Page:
RACHEL MARTIN, HOST:
There's a device on the market that is supposed to help people who are trying to quit opioids. The FDA has allowed the device based on a study, but that study may have serious flaws. Jake Harper from our member station WFYI in Indianapolis wrote an article for NPR's Shots blog, and he joins us now to talk about it. Hey, Jake.
JAKE HARPER, BYLINE: Hey.
MARTIN: Let's start off by just explaining what this device is, what it's supposed to do.
HARPER: Sure. So the device is called the BRIDGE, and it looks a little bit like a hearing aid. It attaches around your ear with these little electrodes, and those electrodes deliver a mild electrical pulse that in theory reduces the symptoms of opioid withdrawal.
MARTIN: Which, I imagine, can be overwhelming. Just describe what those symptoms are like.
HARPER: Most people I've talked to compare it to the flu but they say it's five times worse. The symptoms can include hot and cold sweats, joint pain, diarrhea and vomiting. And you basically just end up laying in bed for days. So it's pretty miserable.
MARTIN: OK. So what did you find out about this device and how it works or doesn't work?
HARPER: So in November of last year, the FDA gave the company permission to start marketing the BRIDGE, and that permission was based on a study. And when we looked into it, we found that the study had some pretty serious flaws. The researchers, they published it as a retrospective assessment, which means they looked at medical records after providers had treated patients in withdrawal and pulled data out of those records. But actually talking to those providers, it looks like the company and the researchers had actually conducted a clinical trial. They were actively performing an experiment on people with addiction trying to see if this device works, and they didn't get the proper oversight that would be required by the FDA to do that.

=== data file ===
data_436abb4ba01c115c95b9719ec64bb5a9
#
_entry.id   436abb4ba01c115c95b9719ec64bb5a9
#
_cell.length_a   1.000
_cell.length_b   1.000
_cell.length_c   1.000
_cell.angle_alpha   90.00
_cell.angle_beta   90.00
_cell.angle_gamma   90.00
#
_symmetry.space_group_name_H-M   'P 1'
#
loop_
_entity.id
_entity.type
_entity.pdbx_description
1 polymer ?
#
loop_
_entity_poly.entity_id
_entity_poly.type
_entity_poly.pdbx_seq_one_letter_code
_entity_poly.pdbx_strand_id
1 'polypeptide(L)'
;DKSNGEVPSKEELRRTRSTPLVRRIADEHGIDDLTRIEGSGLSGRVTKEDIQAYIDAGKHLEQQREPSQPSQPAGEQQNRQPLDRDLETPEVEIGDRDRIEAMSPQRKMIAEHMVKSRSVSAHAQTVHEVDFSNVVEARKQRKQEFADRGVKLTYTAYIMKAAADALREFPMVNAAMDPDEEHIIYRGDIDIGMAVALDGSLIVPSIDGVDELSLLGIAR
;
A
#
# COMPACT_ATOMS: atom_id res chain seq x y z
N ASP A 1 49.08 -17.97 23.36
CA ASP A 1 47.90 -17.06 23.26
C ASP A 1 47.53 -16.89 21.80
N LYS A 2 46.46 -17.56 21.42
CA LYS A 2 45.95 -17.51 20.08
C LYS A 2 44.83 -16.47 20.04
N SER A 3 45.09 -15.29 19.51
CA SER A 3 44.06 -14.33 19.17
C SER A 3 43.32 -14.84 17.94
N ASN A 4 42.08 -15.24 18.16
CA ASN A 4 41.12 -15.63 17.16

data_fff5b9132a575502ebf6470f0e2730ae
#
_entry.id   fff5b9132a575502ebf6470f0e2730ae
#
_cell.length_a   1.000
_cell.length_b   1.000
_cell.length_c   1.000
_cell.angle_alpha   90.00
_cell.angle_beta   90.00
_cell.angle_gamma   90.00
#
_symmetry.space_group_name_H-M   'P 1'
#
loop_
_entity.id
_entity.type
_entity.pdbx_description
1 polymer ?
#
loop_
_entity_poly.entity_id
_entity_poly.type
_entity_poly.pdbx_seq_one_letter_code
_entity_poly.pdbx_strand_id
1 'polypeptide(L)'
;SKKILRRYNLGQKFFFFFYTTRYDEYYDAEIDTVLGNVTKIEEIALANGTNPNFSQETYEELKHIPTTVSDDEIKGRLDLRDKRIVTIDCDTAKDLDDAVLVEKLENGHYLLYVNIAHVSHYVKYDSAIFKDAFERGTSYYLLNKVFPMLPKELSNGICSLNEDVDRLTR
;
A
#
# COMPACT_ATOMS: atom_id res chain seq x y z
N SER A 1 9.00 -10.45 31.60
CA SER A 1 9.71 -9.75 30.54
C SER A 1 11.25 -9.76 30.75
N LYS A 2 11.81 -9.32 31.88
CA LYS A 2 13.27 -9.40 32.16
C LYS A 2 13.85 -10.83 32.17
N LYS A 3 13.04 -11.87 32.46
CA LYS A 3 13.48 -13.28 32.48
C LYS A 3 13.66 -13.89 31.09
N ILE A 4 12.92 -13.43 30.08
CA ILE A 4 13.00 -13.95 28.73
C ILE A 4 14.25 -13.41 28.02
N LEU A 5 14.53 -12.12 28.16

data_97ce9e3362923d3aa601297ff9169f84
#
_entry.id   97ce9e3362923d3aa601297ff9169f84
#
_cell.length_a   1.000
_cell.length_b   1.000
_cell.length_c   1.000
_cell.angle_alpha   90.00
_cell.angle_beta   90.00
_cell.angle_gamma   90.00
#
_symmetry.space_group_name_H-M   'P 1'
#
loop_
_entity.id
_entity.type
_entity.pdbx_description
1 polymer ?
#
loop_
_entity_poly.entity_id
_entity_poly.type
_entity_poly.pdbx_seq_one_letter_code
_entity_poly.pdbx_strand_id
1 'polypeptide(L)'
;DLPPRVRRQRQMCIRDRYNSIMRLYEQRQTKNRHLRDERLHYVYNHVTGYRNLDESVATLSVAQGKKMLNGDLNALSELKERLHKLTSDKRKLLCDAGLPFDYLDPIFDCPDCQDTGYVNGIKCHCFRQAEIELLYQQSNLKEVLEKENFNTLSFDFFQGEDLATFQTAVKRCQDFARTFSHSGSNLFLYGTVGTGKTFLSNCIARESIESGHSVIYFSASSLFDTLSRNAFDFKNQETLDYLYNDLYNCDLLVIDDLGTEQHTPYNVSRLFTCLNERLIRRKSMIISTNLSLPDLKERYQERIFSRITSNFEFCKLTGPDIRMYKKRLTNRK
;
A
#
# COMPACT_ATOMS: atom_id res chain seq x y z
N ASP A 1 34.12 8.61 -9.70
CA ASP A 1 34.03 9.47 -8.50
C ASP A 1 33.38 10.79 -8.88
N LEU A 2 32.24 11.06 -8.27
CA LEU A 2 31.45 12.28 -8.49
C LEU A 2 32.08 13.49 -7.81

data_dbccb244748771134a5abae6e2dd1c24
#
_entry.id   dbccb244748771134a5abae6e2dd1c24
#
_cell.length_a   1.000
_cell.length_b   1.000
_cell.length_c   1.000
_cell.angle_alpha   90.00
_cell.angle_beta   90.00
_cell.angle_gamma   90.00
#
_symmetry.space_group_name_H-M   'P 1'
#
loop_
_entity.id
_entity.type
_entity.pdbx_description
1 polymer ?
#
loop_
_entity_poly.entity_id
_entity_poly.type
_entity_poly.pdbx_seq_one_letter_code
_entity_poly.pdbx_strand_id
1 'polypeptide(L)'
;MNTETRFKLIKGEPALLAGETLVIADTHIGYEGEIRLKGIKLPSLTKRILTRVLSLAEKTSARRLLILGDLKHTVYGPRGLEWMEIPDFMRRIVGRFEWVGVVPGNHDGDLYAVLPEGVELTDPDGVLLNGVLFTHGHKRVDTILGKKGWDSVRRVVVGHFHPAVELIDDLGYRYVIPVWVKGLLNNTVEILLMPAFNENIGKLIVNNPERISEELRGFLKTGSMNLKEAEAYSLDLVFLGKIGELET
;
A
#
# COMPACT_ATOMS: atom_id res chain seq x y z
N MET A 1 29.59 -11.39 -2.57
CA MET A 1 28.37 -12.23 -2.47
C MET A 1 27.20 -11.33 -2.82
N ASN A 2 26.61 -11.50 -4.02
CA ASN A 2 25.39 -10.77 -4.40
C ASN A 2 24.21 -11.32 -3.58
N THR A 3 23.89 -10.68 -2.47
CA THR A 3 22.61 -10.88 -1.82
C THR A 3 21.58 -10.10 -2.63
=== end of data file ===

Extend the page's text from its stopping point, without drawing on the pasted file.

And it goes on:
MARTIN: So the bottom line is that this company didn't get the right oversight for this device. What are the consequences of that?
HARPER: Yeah. So those FDA guidelines are designed to do two basic things. One is to protect patients. Addiction is a dangerous disease so when someone is finally ready to go in and get treatment, you want to make sure that they're offered something that's proven to work. Or if they're part of an experiment, you want to make sure that they understand that and that they know what the risks are. The other thing that oversight would have done is ensure that the data that researchers were collecting was valid. One of the really common issues in addiction studies in general is dropout, and that was definitely an issue with the BRIDGE. I actually followed a patient through his experience, and he said he felt better right after the device was put around his ear, but a couple days later, he said it stopped working for him and he went back to using opioids. But the researchers left that kind of information out of the study. Another thing that we found that was missing was that one of the study authors had applied for a patent on a treatment regimen using the BRIDGE, which could be a pretty significant conflict of interest and something that you want to keep in mind, that the author might have some potential bias.
MARTIN: But, I mean, we clearly live in a time where the opioid crisis is at such proportions, everyone's desperate to try to come up with ways to address this. So I imagine that's why something like this particular device, even if the results are questionable, it would still be appealing to a lot of people.
HARPER: Yeah. So there are a lot of politicians in particular who are really interested in this technology. It's made here in Indiana. It's potentially a non-opioid treatment tool so it is very appealing. And around the time of that presentation to the legislature, I was told that lawmakers went to the state Medicaid agency and were basically pushing for the device to be covered. I think it's important to say that it's definitely possible that this device works, but addiction professionals that I've been talking to are worried that policymakers see this as part of the solution to the opioid epidemic when really there isn't scientifically validated evidence to support that yet.
MARTIN: Jake Harper. Jake's article appears on NPR's Shots blog today. He is part of NPR's reporting partnership with Side Effects Public Media and Kaiser Health News. Jake, thanks so much for sharing your reporting on this.
HARPER: Yeah. Thank you.
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